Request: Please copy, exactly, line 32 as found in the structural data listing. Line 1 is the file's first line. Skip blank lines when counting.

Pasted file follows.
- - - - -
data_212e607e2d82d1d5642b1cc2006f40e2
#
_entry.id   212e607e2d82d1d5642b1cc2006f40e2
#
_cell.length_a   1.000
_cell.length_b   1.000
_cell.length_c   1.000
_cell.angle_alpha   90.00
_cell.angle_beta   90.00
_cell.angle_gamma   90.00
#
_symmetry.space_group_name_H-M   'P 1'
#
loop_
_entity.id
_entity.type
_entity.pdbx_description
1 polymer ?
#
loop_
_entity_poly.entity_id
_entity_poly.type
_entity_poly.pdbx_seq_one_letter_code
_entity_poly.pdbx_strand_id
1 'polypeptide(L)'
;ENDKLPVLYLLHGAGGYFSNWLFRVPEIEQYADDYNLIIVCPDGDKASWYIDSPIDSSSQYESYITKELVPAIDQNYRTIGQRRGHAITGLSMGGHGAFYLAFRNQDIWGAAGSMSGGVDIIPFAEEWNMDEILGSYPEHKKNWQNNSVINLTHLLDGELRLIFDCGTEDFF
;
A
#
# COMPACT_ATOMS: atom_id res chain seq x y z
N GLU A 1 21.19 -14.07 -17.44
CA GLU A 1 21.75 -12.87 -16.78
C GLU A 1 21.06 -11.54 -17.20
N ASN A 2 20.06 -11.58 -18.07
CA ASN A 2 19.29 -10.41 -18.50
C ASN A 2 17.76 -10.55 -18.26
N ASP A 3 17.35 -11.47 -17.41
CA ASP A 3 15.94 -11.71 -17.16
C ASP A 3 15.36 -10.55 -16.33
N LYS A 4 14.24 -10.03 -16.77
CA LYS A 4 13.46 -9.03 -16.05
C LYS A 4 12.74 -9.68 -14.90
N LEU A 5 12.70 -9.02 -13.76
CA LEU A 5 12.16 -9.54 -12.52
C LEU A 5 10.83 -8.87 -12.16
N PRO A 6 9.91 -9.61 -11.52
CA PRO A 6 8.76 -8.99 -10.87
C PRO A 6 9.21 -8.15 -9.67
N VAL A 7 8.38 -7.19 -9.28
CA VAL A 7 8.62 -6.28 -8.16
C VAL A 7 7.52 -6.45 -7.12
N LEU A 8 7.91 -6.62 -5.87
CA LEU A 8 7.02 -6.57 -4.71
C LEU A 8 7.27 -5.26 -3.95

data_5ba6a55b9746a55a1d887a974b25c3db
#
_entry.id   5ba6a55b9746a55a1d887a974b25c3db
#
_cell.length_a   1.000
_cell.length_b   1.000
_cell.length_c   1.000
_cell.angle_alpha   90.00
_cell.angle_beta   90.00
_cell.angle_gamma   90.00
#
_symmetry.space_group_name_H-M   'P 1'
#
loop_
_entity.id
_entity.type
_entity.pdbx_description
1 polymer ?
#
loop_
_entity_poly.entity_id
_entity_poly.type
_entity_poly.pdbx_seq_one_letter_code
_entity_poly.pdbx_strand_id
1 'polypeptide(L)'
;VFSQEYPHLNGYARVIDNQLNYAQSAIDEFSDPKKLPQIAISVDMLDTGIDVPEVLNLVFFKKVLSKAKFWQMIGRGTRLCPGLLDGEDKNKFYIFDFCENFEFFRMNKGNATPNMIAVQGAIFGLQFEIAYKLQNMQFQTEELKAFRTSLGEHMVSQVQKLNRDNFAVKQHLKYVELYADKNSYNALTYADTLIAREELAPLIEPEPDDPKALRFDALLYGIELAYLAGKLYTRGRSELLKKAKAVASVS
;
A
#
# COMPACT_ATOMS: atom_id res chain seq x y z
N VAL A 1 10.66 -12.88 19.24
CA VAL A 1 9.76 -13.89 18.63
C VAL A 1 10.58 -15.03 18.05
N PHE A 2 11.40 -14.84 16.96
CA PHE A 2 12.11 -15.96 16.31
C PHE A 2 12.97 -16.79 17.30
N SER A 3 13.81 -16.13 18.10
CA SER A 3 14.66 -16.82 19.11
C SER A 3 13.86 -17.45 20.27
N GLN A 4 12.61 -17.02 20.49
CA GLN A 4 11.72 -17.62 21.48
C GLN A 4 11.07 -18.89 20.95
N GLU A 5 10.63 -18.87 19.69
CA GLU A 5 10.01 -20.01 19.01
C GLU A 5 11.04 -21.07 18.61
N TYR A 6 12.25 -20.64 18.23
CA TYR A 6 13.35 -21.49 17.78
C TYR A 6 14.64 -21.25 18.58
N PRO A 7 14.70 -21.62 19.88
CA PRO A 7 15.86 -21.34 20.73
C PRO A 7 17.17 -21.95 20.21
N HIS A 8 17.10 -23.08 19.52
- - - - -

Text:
CA GLU A 1 21.75 -12.87 -16.78